This amazing image shows just how the top and bottom threads work together to create the perfect stitch. See how the yellow and green threads meet right in the middle of the fabric. This is what perfectly balanced tension looks like on a lock stitch sewing machine.
Most tension problems can be fixed by adjusting the top tension dial on your sewing machine. But sometimes you will need to adjust the bobbin tension to balance your tension. Adjusting your bobbin tension is easier than you think. We'll show you why and how.
I love thread!! All kinds; cotton, silk, gorgeous light reflecting tri-lobal polyester, metallics, even glow in the dark. As a quilter, sometimes I like thread to blend in so I might use a thin very fine thread. Sometimes I may want thread to stand out so I use a thicker thread for a bolder line. But I also use thread for piecing and binding, appliqué and embellishing. This is why we need to adjust thread tension.
If I want to use a variety of threads in lots of different ways I will need to make tension adjustments. I'll always try the top tension dial first, If that doesn't solve the problem then I move on to the bobbin.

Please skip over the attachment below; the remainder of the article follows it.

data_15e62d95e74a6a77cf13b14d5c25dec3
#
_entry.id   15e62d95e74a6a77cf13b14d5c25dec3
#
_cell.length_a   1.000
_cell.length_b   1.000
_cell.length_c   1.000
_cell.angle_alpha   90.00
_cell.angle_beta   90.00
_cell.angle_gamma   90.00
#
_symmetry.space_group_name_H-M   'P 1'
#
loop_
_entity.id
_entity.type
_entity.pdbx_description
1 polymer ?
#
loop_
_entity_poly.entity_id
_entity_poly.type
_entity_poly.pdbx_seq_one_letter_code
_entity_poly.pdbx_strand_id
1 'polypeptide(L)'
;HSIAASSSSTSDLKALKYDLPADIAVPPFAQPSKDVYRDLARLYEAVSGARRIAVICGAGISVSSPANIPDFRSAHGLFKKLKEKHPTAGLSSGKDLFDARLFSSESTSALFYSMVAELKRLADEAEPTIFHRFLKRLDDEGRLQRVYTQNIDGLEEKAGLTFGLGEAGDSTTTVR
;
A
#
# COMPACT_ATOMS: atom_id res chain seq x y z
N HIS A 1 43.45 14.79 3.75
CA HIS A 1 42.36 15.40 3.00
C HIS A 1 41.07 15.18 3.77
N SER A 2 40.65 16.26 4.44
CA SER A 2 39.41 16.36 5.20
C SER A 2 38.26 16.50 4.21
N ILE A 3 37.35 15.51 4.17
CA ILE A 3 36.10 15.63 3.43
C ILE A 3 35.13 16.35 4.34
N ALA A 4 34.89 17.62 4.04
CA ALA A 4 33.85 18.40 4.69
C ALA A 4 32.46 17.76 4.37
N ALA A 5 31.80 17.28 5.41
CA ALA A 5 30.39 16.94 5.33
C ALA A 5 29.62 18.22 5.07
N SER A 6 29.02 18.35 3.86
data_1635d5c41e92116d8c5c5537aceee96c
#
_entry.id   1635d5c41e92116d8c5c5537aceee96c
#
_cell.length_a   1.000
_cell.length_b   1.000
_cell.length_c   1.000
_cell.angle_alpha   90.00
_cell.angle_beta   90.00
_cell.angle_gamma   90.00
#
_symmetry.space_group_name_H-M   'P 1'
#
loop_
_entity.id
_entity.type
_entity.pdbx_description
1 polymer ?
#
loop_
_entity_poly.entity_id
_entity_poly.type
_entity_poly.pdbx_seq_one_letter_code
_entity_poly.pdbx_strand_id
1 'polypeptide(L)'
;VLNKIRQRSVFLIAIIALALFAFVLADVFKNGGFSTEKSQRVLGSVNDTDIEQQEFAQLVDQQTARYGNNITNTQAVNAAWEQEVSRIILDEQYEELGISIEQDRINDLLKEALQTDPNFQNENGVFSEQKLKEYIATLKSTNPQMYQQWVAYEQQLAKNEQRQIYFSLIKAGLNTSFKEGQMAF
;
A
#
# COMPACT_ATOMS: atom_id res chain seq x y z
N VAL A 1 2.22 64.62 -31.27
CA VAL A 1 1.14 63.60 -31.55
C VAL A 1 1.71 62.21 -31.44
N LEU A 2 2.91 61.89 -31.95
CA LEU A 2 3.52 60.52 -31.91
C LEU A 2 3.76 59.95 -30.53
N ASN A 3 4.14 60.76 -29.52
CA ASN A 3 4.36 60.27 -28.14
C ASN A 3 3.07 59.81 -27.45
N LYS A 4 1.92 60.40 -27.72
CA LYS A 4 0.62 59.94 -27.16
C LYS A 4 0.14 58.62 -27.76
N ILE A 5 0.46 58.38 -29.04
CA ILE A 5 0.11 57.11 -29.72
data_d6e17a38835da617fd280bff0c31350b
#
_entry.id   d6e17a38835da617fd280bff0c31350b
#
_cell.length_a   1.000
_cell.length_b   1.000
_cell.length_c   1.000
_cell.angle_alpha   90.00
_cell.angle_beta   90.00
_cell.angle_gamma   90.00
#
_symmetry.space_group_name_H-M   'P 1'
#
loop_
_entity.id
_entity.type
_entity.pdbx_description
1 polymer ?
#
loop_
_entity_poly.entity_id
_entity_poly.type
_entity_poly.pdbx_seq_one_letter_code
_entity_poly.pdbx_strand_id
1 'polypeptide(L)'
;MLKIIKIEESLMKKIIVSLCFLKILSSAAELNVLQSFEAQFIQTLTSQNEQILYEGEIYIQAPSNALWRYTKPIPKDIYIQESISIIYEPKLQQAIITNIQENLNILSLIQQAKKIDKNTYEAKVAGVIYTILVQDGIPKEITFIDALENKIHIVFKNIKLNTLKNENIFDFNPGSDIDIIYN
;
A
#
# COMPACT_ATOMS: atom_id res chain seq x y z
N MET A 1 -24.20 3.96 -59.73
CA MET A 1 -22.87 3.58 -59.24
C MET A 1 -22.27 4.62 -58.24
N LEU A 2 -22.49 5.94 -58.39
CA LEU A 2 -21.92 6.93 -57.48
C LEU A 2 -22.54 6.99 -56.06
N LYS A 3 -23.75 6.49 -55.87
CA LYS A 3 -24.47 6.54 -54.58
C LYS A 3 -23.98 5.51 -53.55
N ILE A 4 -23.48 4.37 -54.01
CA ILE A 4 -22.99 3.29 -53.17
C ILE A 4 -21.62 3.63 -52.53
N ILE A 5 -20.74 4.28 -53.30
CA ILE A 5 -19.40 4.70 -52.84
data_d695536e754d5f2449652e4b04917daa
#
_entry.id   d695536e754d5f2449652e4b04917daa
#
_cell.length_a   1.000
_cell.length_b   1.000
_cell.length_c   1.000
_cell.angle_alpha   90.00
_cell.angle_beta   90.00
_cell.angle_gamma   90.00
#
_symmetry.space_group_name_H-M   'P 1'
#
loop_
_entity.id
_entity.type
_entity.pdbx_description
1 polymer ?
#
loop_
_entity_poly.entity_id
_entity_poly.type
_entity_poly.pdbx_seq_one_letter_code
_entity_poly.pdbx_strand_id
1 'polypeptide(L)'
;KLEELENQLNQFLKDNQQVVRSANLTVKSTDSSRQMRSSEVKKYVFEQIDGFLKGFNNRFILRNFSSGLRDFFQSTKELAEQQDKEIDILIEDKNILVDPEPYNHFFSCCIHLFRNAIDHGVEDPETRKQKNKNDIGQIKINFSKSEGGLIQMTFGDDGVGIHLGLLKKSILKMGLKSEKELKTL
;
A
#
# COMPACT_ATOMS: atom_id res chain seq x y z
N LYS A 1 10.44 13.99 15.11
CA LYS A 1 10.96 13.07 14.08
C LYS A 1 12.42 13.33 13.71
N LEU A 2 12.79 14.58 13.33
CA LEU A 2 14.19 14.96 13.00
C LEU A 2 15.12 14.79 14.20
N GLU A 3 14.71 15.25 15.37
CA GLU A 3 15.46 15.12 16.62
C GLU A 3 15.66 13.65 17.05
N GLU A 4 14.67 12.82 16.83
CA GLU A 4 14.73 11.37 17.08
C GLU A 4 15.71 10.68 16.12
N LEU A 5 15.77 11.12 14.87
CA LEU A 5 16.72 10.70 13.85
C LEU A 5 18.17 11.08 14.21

Sometimes the bobbin tension has been set too tight at the factory. This is a common problem and is easy to fix. Take your bobbin case out of the machine. Hold the tail of the thread like in the diagram on the left, once again compliments of sew it simple. Hold the tail of thread firmly and give it a short sharp shake. It should drop a couple of inches and then stop.
If it doesn't drop then the bobbin tension is too tight. Get a small screw driver. Look at the screw. Think of the line in the screw like the minute hand on a clock. You are only going to turn the screw in very small 15 minute increments. Remember righty-tighty and lefty-loosey. Turn the screw a quarter turn to the left and give it another shake. If it still does not drop, repeat the process. If it drops too far or too fast then tighten it up a bit righty-tighty. Be sure to keep track of how many quarter turns you make so that you can get back to where you started.
For free-motion machine quilting I am finding that a looser bobbin tension works best for me. If my bobbin tension is loose enough then I am able to maintain a good thread balance by simply adjusting the top tension dial as I work with a variety of different threads.